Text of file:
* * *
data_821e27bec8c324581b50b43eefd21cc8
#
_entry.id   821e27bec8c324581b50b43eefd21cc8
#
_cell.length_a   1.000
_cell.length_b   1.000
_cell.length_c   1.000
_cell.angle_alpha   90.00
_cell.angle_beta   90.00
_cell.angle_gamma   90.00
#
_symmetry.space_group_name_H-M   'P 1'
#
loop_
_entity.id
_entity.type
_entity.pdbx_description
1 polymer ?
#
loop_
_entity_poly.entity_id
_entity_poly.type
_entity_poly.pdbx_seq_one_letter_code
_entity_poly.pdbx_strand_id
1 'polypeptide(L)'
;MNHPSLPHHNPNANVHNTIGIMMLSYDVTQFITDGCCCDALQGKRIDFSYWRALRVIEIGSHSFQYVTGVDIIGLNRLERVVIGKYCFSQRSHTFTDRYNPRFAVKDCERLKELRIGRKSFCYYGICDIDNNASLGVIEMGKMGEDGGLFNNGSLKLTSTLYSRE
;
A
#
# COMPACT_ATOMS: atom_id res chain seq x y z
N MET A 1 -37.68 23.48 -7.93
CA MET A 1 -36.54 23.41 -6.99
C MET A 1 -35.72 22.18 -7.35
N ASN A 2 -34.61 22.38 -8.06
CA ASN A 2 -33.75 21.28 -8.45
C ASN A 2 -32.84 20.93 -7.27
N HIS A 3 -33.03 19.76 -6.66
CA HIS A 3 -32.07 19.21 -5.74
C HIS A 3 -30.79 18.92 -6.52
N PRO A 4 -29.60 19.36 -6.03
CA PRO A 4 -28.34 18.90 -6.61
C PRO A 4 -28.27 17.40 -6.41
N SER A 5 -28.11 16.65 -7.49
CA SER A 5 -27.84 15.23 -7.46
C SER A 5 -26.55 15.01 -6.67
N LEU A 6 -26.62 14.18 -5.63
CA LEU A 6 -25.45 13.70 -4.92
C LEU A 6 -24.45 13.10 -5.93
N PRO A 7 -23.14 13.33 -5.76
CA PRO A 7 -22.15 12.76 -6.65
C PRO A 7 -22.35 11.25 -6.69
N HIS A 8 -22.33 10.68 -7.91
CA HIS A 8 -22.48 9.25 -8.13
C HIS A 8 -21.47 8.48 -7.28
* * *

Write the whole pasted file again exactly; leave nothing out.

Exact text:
data_821e27bec8c324581b50b43eefd21cc8
#
_entry.id   821e27bec8c324581b50b43eefd21cc8
#
_cell.length_a   1.000
_cell.length_b   1.000
_cell.length_c   1.000
_cell.angle_alpha   90.00
_cell.angle_beta   90.00
_cell.angle_gamma   90.00
#
_symmetry.space_group_name_H-M   'P 1'
#
loop_
_entity.id
_entity.type
_entity.pdbx_description
1 polymer ?
#
loop_
_entity_poly.entity_id
_entity_poly.type
_entity_poly.pdbx_seq_one_letter_code
_entity_poly.pdbx_strand_id
1 'polypeptide(L)'
;MNHPSLPHHNPNANVHNTIGIMMLSYDVTQFITDGCCCDALQGKRIDFSYWRALRVIEIGSHSFQYVTGVDIIGLNRLERVVIGKYCFSQRSHTFTDRYNPRFAVKDCERLKELRIGRKSFCYYGICDIDNNASLGVIEMGKMGEDGGLFNNGSLKLTSTLYSRE
;
A
#
# COMPACT_ATOMS: atom_id res chain seq x y z
N MET A 1 -37.68 23.48 -7.93
CA MET A 1 -36.54 23.41 -6.99
C MET A 1 -35.72 22.18 -7.35
N ASN A 2 -34.61 22.38 -8.06
CA ASN A 2 -33.75 21.28 -8.45
C ASN A 2 -32.84 20.93 -7.27
N HIS A 3 -33.03 19.76 -6.66
CA HIS A 3 -32.07 19.21 -5.74
C HIS A 3 -30.79 18.92 -6.52
N PRO A 4 -29.60 19.36 -6.03
CA PRO A 4 -28.34 18.90 -6.61
C PRO A 4 -28.27 17.40 -6.41
N SER A 5 -28.11 16.65 -7.49
CA SER A 5 -27.84 15.23 -7.46
C SER A 5 -26.55 15.01 -6.67
N LEU A 6 -26.62 14.18 -5.63
CA LEU A 6 -25.45 13.70 -4.92
C LEU A 6 -24.45 13.10 -5.93
N PRO A 7 -23.14 13.33 -5.76
CA PRO A 7 -22.15 12.76 -6.65
C PRO A 7 -22.35 11.25 -6.69
N HIS A 8 -22.33 10.68 -7.91
CA HIS A 8 -22.48 9.25 -8.13
C HIS A 8 -21.47 8.48 -7.28